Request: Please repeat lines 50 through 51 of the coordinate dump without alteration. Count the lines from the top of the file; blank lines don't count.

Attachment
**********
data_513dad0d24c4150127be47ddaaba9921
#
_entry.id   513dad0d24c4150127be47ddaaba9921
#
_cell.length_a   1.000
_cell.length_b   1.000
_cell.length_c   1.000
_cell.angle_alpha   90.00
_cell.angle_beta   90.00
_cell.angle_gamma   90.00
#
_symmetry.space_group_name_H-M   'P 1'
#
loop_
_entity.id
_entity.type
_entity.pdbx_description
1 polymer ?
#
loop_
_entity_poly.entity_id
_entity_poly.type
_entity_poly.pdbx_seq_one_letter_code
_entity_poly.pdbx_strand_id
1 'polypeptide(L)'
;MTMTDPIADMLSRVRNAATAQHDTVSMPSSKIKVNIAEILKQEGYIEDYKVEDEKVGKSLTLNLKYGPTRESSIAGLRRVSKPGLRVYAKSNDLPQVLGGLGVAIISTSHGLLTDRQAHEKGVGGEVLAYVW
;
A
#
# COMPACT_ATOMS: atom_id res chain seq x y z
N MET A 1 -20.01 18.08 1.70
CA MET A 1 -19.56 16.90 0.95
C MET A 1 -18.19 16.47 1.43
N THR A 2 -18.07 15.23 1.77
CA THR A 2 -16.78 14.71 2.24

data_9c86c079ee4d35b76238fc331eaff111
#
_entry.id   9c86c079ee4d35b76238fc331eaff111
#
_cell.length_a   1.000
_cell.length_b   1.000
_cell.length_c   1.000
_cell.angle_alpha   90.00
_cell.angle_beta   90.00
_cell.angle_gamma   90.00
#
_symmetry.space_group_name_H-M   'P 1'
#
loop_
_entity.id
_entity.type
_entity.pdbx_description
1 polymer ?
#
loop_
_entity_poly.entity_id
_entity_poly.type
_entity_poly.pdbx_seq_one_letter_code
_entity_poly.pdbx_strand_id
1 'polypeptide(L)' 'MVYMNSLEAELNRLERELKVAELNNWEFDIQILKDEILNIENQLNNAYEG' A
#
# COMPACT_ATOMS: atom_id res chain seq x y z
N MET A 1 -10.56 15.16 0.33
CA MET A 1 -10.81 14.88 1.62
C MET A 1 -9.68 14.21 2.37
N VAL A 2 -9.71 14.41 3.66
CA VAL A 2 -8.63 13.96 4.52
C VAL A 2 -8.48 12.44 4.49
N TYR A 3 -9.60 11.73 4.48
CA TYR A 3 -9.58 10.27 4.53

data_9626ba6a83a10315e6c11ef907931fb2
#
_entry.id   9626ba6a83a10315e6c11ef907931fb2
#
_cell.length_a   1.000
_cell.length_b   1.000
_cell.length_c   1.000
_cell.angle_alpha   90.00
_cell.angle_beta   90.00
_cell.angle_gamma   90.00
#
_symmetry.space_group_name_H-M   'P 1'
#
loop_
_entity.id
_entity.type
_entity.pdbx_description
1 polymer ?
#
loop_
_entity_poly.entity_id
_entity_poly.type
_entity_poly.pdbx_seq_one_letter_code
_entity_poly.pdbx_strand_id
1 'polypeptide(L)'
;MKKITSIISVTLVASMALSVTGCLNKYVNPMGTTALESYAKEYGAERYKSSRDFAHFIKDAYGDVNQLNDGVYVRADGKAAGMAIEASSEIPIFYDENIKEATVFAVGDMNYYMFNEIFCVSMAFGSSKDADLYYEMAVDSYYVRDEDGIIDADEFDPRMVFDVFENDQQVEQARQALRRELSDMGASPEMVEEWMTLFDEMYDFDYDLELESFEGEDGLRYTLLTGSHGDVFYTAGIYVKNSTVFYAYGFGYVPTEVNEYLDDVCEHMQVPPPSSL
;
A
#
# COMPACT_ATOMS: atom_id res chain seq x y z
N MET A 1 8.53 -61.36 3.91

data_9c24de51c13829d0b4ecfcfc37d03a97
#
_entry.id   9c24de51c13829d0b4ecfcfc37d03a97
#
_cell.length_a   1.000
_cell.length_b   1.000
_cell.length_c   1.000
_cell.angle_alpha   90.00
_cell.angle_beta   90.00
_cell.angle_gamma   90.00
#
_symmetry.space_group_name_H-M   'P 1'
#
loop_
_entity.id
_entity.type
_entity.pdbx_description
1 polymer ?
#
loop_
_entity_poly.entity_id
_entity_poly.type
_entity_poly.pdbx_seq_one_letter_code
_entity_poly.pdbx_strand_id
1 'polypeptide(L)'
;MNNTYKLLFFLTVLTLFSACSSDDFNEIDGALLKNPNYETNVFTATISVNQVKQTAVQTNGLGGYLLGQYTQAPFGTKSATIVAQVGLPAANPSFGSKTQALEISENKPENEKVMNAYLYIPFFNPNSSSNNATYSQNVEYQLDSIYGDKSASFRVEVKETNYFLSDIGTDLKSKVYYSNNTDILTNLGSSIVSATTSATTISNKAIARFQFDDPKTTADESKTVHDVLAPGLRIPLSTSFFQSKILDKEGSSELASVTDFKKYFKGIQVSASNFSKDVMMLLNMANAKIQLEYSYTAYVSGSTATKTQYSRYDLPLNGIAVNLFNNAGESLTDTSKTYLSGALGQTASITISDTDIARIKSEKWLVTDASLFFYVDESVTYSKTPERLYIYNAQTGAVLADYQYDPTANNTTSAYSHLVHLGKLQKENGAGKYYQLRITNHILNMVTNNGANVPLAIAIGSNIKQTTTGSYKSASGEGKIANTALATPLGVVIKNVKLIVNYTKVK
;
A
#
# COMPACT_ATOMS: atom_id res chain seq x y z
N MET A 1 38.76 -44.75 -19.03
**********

_entity.id
_entity.type